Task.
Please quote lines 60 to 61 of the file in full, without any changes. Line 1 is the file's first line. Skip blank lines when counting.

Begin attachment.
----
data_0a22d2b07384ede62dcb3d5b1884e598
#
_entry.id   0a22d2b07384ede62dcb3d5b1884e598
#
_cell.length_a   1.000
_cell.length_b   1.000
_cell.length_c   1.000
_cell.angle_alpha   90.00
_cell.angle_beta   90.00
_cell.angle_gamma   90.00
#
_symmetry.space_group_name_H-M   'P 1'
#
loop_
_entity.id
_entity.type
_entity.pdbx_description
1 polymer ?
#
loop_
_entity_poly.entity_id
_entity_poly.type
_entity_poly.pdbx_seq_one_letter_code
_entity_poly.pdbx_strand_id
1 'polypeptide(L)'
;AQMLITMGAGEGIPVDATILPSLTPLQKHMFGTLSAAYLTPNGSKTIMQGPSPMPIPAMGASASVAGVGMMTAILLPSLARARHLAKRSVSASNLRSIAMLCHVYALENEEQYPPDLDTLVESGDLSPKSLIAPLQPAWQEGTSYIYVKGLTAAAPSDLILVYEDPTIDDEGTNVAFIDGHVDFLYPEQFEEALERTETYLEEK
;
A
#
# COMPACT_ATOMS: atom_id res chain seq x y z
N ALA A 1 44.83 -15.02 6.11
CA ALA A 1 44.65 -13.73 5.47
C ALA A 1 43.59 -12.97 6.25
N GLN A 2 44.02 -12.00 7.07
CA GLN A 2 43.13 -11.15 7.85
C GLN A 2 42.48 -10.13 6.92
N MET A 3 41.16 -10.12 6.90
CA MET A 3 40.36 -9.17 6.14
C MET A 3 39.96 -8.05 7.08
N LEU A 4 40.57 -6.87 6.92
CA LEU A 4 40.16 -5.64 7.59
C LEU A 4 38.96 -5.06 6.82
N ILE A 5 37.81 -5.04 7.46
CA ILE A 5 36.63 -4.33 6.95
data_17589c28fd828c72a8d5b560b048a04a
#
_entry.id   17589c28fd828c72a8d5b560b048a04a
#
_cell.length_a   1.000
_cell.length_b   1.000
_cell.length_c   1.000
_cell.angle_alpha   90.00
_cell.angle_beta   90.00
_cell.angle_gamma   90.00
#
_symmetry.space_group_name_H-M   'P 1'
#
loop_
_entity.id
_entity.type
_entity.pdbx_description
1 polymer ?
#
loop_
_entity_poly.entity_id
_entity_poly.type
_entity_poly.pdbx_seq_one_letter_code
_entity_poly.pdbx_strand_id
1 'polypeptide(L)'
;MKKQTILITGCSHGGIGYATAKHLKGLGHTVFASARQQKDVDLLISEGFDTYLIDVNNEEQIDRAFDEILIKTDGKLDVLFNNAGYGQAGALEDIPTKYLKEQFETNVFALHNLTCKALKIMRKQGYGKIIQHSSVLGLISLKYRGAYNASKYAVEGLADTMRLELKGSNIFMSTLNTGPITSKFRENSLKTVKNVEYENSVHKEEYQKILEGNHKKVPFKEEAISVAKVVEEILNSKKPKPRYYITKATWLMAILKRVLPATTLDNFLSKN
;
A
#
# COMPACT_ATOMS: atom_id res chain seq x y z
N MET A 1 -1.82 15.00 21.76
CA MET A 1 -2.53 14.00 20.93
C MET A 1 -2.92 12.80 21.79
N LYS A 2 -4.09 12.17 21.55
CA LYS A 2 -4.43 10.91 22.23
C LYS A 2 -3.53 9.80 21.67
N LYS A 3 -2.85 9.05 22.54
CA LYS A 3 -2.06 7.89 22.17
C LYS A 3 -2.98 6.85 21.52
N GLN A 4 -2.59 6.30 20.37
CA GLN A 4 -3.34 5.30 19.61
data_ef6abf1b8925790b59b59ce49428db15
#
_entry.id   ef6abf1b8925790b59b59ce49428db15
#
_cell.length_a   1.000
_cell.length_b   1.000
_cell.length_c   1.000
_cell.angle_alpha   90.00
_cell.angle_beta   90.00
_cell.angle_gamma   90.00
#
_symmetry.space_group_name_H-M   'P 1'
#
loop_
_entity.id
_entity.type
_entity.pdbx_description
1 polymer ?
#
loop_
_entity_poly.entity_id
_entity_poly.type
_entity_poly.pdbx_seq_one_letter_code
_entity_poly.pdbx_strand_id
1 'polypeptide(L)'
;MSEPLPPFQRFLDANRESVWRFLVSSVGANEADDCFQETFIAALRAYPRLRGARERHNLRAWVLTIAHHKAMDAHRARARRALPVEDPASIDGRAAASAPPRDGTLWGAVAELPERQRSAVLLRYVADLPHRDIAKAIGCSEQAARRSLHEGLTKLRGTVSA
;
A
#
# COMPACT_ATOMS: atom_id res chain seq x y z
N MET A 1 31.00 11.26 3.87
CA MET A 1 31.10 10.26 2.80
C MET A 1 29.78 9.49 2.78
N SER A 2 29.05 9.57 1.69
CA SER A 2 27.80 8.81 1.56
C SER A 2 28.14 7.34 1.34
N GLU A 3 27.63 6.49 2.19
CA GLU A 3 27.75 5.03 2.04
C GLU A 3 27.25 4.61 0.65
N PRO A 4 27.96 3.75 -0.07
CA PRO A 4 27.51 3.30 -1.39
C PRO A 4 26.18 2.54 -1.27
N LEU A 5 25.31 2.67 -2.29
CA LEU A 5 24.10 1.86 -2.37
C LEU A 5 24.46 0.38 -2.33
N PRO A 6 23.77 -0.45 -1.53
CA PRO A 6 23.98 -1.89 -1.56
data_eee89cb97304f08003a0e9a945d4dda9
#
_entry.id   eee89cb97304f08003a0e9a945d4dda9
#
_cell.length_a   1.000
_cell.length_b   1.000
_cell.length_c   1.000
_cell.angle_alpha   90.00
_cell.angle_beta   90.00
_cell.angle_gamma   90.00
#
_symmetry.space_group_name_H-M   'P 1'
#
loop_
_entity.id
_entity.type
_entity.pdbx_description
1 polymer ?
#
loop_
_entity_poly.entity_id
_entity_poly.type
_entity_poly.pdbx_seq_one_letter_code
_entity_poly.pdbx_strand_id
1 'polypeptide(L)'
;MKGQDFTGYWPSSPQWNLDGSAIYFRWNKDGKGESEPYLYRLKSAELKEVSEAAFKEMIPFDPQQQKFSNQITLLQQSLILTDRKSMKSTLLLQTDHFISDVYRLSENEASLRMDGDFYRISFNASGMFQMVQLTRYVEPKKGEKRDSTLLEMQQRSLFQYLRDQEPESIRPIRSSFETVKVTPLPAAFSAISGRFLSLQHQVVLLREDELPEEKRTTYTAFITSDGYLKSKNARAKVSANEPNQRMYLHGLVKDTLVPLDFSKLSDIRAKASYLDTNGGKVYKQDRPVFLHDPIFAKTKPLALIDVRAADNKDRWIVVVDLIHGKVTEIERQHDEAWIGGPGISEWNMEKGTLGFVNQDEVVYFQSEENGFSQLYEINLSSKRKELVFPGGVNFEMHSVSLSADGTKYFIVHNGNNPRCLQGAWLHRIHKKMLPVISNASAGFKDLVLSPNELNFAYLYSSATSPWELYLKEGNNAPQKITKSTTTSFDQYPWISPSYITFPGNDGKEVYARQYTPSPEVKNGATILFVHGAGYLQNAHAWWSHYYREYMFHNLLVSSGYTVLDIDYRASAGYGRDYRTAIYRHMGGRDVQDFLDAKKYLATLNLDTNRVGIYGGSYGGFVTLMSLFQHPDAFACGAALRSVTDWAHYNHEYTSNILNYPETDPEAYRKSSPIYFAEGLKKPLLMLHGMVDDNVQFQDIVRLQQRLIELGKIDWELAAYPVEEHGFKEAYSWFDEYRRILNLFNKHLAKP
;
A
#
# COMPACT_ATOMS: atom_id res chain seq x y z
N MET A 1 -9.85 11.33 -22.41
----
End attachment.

_entity.type
_entity.pdbx_description